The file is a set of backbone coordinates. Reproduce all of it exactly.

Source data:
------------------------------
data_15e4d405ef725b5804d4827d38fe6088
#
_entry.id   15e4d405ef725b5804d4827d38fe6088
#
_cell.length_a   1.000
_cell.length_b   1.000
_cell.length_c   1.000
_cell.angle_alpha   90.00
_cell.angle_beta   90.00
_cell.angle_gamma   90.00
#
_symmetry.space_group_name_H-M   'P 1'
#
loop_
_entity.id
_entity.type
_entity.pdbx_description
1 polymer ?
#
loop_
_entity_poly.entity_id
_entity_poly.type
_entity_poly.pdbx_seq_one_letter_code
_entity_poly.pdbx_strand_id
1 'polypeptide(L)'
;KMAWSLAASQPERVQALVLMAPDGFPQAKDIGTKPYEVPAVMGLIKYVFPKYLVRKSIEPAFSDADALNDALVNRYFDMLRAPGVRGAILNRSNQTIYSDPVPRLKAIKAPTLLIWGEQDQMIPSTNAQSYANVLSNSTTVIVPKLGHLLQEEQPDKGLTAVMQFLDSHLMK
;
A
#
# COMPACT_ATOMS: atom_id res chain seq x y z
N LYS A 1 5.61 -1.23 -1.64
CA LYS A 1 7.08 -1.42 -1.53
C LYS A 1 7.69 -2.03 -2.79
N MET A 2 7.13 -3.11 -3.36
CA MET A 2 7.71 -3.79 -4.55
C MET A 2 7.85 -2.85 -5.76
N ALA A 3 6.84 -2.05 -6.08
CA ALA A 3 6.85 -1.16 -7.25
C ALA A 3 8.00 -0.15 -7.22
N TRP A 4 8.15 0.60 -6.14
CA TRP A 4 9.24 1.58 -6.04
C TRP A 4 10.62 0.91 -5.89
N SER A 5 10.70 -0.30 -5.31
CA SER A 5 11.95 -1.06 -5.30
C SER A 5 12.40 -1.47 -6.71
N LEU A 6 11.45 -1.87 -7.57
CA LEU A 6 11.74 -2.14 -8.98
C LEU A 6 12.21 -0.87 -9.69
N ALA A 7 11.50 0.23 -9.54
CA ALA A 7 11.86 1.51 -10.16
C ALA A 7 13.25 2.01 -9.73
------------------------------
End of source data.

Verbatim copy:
data_15e4d405ef725b5804d4827d38fe6088
#
_entry.id   15e4d405ef725b5804d4827d38fe6088
#
_cell.length_a   1.000
_cell.length_b   1.000
_cell.length_c   1.000
_cell.angle_alpha   90.00
_cell.angle_beta   90.00
_cell.angle_gamma   90.00
#
_symmetry.space_group_name_H-M   'P 1'
#
loop_
_entity.id
_entity.type
_entity.pdbx_description
1 polymer ?
#
loop_
_entity_poly.entity_id
_entity_poly.type
_entity_poly.pdbx_seq_one_letter_code
_entity_poly.pdbx_strand_id
1 'polypeptide(L)'
;KMAWSLAASQPERVQALVLMAPDGFPQAKDIGTKPYEVPAVMGLIKYVFPKYLVRKSIEPAFSDADALNDALVNRYFDMLRAPGVRGAILNRSNQTIYSDPVPRLKAIKAPTLLIWGEQDQMIPSTNAQSYANVLSNSTTVIVPKLGHLLQEEQPDKGLTAVMQFLDSHLMK
;
A
#
# COMPACT_ATOMS: atom_id res chain seq x y z
N LYS A 1 5.61 -1.23 -1.64
CA LYS A 1 7.08 -1.42 -1.53
C LYS A 1 7.69 -2.03 -2.79
N MET A 2 7.13 -3.11 -3.36
CA MET A 2 7.71 -3.79 -4.55
C MET A 2 7.85 -2.85 -5.76
N ALA A 3 6.84 -2.05 -6.08
CA ALA A 3 6.85 -1.16 -7.25
C ALA A 3 8.00 -0.15 -7.22
N TRP A 4 8.15 0.60 -6.14
CA TRP A 4 9.24 1.58 -6.04
C TRP A 4 10.62 0.91 -5.89
N SER A 5 10.70 -0.30 -5.31
CA SER A 5 11.95 -1.06 -5.30
C SER A 5 12.40 -1.47 -6.71
N LEU A 6 11.45 -1.87 -7.57
CA LEU A 6 11.74 -2.14 -8.98
C LEU A 6 12.21 -0.87 -9.69
N ALA A 7 11.50 0.23 -9.54
CA ALA A 7 11.86 1.51 -10.16
C ALA A 7 13.25 2.01 -9.73